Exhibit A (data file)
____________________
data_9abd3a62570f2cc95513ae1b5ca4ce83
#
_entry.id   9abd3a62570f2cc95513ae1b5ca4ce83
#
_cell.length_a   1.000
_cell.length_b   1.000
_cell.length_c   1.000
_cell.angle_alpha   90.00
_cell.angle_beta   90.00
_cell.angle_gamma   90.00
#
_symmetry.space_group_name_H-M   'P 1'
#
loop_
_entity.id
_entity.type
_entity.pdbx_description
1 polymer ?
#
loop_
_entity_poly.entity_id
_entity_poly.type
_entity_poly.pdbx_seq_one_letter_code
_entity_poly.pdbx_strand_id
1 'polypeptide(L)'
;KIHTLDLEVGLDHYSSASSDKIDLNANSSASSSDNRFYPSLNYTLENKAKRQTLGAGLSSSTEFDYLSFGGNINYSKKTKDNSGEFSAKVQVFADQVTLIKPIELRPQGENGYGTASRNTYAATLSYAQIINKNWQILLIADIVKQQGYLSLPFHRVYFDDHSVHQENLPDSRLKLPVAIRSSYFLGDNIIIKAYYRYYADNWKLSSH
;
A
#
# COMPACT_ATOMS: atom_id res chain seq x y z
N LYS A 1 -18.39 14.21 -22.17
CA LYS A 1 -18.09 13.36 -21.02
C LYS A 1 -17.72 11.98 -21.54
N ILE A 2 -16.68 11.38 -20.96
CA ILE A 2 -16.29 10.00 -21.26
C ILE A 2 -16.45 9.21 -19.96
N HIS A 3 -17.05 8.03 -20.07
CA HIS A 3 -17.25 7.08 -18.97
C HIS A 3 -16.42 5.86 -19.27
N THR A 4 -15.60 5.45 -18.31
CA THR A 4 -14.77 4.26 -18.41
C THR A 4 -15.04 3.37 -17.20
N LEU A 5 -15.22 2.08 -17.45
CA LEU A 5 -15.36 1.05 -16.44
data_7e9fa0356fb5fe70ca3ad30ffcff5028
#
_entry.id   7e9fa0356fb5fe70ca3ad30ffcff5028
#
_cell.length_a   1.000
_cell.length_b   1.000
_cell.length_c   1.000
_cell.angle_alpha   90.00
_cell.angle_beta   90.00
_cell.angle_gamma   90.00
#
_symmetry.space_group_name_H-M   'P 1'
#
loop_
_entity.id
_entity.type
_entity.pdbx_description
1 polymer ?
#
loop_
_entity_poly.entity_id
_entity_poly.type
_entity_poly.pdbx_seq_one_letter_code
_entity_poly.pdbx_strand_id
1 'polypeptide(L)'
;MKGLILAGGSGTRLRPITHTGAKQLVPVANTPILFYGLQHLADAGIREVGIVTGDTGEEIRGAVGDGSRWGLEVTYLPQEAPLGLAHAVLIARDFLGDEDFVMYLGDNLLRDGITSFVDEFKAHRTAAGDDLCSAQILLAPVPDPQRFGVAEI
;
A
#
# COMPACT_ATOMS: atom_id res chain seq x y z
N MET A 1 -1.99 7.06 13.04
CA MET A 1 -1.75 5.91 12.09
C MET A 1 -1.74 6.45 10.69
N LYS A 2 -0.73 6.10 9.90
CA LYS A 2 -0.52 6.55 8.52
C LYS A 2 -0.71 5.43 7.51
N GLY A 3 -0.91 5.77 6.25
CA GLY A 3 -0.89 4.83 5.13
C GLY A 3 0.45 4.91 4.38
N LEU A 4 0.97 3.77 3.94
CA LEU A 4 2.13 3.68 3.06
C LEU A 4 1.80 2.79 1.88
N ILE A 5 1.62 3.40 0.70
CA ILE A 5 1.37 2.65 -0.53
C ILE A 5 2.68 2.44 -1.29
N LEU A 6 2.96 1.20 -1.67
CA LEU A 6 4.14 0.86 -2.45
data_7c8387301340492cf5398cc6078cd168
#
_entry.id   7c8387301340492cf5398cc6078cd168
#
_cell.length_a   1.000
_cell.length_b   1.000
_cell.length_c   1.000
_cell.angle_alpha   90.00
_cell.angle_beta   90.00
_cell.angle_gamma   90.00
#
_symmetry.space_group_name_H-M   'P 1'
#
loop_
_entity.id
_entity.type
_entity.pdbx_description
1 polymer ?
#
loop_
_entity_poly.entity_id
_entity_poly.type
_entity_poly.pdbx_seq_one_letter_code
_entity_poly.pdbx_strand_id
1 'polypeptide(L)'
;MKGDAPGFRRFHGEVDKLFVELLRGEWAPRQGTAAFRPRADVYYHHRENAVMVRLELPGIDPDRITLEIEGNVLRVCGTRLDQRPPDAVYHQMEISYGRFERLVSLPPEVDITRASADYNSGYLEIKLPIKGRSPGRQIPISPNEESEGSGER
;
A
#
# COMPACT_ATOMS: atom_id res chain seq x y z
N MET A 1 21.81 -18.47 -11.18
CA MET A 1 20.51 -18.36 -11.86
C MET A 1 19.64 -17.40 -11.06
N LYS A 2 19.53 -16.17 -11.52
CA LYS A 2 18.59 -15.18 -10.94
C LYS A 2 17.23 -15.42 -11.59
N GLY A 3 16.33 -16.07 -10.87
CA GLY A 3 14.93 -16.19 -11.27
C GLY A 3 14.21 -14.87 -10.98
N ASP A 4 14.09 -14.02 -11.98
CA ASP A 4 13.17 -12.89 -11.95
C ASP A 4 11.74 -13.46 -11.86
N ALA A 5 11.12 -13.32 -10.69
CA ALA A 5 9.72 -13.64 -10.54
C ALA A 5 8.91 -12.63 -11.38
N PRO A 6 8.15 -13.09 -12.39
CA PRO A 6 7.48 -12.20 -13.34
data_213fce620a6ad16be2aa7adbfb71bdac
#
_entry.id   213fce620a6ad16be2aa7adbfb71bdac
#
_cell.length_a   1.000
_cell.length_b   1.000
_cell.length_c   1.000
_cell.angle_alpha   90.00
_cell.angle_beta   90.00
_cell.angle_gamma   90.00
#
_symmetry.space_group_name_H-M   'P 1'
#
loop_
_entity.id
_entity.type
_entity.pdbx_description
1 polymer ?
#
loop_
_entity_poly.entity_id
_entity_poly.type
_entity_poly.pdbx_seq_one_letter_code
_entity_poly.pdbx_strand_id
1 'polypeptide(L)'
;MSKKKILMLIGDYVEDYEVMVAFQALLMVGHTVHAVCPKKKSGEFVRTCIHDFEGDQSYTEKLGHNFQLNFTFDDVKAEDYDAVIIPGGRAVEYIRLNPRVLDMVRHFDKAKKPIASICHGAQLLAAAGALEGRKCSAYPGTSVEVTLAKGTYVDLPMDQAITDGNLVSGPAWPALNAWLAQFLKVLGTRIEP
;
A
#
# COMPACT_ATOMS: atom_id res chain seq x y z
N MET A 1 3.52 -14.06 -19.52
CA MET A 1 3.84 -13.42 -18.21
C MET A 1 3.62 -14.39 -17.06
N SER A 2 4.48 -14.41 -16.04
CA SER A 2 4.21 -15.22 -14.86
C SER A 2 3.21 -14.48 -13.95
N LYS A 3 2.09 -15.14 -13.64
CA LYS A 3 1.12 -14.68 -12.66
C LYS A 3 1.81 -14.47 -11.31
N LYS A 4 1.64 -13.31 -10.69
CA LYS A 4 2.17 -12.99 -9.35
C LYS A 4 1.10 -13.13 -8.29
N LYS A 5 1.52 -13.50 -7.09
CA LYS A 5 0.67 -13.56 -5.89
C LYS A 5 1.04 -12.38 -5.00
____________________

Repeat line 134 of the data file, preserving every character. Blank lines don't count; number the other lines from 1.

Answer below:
N ALA A 5 11.12 -13.32 -10.69